Westward migration made it more and more difficult for Congress to enforce treaty restrictions on white settlers. Tensions on the frontier eventually engulfed every western tribe into a war with the interlopers despite the hundreds of treaties of peace that had been negotiated in the previous half century.
The last treaty was
made with the Nez Perce and was broken just a few years later,
leading to the Nez Perce War.
A move to end
the treaty system was in full swing in the House of Representatives
by the late 1860s. Caleb H. Smith, commissioner of
Indian affairs, supported an official repudiation of treaties and
the imposition of an allotment program. Smith urged Congress
to declare Indians to be the dependent wards of the government and
to let his bureau be the primary authority over their land and
A Nez Perce family
plenty of congressmen of the day who would have voted for such
legislation, but the end of treaty making came about as a pragmatic
solution to the jealousy of members of the U.S. House of
Representatives who resented the relationship between the president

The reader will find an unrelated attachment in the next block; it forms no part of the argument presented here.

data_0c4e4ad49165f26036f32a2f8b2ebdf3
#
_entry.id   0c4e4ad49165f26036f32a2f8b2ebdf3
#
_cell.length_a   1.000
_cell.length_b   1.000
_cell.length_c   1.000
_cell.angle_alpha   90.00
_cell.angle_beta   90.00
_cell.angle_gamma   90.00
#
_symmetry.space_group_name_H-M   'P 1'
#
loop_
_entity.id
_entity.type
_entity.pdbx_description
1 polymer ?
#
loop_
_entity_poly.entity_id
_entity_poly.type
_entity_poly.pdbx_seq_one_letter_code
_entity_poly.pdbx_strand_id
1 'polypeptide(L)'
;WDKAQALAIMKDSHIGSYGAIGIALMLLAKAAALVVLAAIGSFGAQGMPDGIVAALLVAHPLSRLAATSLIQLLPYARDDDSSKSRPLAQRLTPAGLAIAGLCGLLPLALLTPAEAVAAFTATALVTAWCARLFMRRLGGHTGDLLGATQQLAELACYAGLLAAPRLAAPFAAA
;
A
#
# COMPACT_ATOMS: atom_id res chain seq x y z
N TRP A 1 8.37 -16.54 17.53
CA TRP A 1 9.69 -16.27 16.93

and the U.S. Senate in the business of making and executing Indian
policy. They also felt that tribes should be dealt with in
general legislation rather than through treaties that were
protected by the supremacy clause of the U.S. Constitution, a
pre-condition that formally recognized tribes as semi-autonomous
governments bodies with independent powers. In order to
achieve the ends of Manifest Destiny, the American landscape needed
to be swept clear of the savages who still had a legal right to
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The end of the
process was little more than a way of resolving petty jealousies
between the House and the Senate. Tiring of having to pay out
annuities to tribes who signed treaties ratified by the U.S.
Senate, the House demanded an end to the process through an
amendment it attached to the appropriations bill of 1871.
brought an end to the second treaty era, but not to removals, which
would continue until the western tribes had been herded onto